Mussels and oysters respond to underwater noise by closing their valves, causing food intake to stop temporarily. ONE-Dyas has commissioned a study of the existing literature on the subject. ONE-Dyas is also prepared to commission additional research into effects on non-protected species such as shellfish and marine crustaceans. The EIA examines which techniques can be used to minimise the impact of the activities.
ONE-Dyas wants to limit the occurrence and duration of flaring as much as possible. ONE-Dyas, therefore, wants to use the treatment process as much as possible to test newly drilled gas fields after drilling. If flaring is necessary, a birdwatcher is called in to advise on the appropriate time for flaring. Flaring is, as much as possible, done during the day. This protocol is applied by ONE-Dyas by default and so far there have been no incidents with birds.
Gas extraction and nature development need not be mutually exclusive. No other activity may take place within 500 metres surrounding a drilling platform. This means, for example, that no shipping or (trawl) fishing is allowed. This allows marine life to develop undisturbed. The platform provides a hard substrate on which flora and fauna (including shellfish) can develop. Together with nature organisations, ONE-Dyas wants to draw up a monitoring proposal for new research.
At the end of the extraction process, all boreholes will be decommissioned. The platform will be removed, the anchoring posts and conductor are then cut and removed 6 metres below the seabed. This means that fishing gear cannot get caught in it. ONE-Dyas will first draw up a work plan, which must be approved by the State Supervision of Mines. Everything will be restored to its original state.
ONE-Dyas is aware of the impact that the project can have on the environment. ONE-Dyas wants to be a reliable partner and good neighbour. ONE-Dyas explicitly and proactively seeks dialogue and possible cooperation with stakeholders. ONE-Dyas aims to exclude cumulation, to mitigate the impact and to look for ways to create social added value by contributing to the energy transition and nature development.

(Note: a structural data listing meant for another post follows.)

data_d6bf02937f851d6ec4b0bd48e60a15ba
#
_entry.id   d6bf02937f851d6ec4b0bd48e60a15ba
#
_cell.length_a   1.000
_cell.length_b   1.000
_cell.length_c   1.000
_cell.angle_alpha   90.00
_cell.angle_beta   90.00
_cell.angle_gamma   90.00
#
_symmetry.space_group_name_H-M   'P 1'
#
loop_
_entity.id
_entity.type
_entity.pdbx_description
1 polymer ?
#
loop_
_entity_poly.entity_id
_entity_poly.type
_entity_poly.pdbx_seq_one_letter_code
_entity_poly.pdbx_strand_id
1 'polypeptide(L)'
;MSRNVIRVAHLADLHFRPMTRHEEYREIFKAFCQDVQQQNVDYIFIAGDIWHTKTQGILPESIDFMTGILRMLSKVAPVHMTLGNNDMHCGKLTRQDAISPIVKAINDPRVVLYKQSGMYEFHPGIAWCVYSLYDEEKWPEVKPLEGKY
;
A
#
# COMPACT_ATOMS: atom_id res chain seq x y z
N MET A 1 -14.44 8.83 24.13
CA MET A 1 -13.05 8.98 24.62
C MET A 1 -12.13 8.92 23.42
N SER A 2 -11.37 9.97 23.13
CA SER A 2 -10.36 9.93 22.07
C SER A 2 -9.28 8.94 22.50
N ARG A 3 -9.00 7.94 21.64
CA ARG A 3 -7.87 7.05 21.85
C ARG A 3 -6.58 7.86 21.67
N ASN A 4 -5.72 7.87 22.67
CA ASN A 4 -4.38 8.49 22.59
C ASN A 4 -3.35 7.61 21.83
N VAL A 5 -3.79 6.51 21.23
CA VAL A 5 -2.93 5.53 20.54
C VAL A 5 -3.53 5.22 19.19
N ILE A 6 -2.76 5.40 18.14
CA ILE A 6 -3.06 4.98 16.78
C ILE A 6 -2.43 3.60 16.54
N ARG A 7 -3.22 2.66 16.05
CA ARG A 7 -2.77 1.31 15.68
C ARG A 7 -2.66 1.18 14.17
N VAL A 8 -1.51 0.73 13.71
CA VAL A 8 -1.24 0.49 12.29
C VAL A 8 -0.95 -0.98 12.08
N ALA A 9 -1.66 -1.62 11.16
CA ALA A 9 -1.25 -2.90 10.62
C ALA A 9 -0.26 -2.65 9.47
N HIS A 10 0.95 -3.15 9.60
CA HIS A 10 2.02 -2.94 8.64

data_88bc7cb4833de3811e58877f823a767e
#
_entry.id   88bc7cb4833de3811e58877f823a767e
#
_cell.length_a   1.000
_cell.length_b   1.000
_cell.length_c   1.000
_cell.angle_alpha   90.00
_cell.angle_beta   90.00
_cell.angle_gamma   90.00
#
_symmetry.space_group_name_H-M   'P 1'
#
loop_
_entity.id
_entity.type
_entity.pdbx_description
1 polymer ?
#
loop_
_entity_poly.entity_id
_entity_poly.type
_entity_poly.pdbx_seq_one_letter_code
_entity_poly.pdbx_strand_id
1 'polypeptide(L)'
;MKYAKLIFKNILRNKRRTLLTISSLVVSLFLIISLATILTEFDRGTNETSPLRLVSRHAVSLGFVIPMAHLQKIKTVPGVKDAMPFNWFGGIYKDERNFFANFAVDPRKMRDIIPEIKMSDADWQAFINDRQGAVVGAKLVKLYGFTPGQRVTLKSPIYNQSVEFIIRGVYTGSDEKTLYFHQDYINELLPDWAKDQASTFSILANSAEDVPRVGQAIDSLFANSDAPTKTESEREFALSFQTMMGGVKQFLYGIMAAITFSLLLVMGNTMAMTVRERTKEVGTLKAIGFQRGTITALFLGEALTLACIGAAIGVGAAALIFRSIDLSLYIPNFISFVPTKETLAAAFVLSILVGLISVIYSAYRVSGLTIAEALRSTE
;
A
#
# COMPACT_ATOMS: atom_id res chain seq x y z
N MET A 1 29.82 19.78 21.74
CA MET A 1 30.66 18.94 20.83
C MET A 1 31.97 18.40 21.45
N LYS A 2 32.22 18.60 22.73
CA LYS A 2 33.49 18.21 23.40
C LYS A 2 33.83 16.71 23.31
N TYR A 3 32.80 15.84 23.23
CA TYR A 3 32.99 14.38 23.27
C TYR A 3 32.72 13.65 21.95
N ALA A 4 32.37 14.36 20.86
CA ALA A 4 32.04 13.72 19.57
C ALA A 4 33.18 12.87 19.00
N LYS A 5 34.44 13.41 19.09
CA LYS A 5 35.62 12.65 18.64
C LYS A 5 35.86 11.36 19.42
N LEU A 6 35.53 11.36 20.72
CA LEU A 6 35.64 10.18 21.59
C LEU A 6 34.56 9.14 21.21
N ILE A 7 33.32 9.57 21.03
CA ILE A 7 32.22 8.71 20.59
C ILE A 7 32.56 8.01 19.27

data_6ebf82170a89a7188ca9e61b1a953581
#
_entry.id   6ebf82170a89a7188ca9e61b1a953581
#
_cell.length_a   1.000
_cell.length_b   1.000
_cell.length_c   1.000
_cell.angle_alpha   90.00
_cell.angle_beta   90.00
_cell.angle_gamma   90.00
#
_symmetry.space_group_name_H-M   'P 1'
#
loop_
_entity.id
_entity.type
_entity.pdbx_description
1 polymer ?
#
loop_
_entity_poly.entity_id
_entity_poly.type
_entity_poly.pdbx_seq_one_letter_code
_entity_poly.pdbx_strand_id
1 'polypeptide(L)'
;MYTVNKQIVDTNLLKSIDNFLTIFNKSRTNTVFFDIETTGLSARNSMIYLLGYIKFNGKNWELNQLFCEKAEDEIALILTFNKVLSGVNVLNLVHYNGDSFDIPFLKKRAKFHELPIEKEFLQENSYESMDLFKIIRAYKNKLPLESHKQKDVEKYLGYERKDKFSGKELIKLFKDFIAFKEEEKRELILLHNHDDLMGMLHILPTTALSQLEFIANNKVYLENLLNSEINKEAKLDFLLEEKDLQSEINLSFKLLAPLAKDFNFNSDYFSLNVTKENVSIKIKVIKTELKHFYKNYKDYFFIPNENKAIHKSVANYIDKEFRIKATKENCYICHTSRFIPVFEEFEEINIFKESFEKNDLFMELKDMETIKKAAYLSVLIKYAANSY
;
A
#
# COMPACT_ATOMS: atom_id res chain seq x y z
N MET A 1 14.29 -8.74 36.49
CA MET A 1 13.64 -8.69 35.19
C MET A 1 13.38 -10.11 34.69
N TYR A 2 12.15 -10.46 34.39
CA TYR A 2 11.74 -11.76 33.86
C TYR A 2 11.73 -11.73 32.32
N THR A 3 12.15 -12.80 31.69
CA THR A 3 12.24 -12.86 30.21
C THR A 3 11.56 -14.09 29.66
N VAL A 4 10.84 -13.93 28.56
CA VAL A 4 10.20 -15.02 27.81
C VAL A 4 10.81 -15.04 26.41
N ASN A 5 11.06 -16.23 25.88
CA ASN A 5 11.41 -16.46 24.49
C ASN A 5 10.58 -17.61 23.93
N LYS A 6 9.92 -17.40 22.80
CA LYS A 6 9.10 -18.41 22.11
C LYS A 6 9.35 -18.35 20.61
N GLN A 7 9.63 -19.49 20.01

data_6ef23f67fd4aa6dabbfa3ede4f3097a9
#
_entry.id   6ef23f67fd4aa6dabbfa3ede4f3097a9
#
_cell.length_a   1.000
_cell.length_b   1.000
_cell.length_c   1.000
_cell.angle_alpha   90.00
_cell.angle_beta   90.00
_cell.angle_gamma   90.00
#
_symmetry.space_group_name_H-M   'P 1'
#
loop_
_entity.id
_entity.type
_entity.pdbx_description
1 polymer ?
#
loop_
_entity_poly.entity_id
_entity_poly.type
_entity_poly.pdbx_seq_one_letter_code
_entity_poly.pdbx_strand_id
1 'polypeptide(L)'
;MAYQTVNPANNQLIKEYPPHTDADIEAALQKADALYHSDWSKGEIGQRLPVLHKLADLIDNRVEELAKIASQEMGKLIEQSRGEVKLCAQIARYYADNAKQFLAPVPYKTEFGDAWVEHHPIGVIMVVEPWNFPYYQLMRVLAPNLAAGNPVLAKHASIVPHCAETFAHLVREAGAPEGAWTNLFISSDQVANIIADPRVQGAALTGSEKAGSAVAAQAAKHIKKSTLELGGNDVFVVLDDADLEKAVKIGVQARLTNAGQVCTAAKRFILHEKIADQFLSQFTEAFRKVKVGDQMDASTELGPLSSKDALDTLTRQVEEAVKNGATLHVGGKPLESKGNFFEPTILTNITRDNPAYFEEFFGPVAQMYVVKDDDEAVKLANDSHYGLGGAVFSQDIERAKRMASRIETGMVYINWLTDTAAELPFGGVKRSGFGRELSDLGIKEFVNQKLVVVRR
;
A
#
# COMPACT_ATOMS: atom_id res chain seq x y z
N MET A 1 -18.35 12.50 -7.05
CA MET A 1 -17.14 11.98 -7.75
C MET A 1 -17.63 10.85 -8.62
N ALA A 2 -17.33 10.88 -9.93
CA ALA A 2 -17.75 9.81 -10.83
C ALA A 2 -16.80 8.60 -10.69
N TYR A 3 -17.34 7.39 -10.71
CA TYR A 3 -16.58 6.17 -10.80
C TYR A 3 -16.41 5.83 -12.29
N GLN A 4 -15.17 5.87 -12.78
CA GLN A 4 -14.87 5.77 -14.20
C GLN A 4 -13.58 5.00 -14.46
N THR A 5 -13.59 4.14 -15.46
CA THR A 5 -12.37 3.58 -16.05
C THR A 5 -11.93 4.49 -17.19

The probability and extent of the subsidence are described in the soil subsidence report, which is drawn up by an independent research firm. The effects of subsidence on nature and the environment are discussed in the EIA. The soil subsidence report and the seismic risk analysis form part of the extraction plan, for which the Dutch Ministry of Economic Affairs and Climate Policy must give its approval. The extraction plan and the consent shall be made available for inspection.
For shellfish, water depth is one of the factors that determine whether they thrive at a location. Currents and salinity also play a role. An increase in water depth may therefore affect the occurrence of shellfish. Oysters can be found in water depths of up to 60 metres. N05-A is located in the German Bight, which is known as a dynamic environment with strong winds, tidal currents and waves up to six metres high. The dynamics of these three phenomena affect the movement of sand. The average water depth at N05-A is over 20 metres. A few centimetres will hardly make a difference in this dynamic environment. The effects of increasing water depth on shellfish are further investigated in the EIA.
The geological composition of the GEMS area and the gas reservoir consists of good permeable sandstone. It probably will not be necessary to use fracking. The technology used in such cases, including the possible application of hydraulic stimulation, is described in the extraction plan.
Shipping is prohibited in a zone of 500 metres around a platform. The platform will be equipped with an Automatic Identification System (AIS). This is an anti-collision system in which the alarm sounds well before a possible collision l may occur. Each gas well contains a subsurface safety valve, which automatically closes the well in case of a collision . Navigation lights are also used and a stand-by vessel is always present during drilling operations. ONE-Dyas always conducts several safety studies for new and existing activities, including an investigation into collision risks. The EIA will contain a separate chapter on safety and the related environmental effects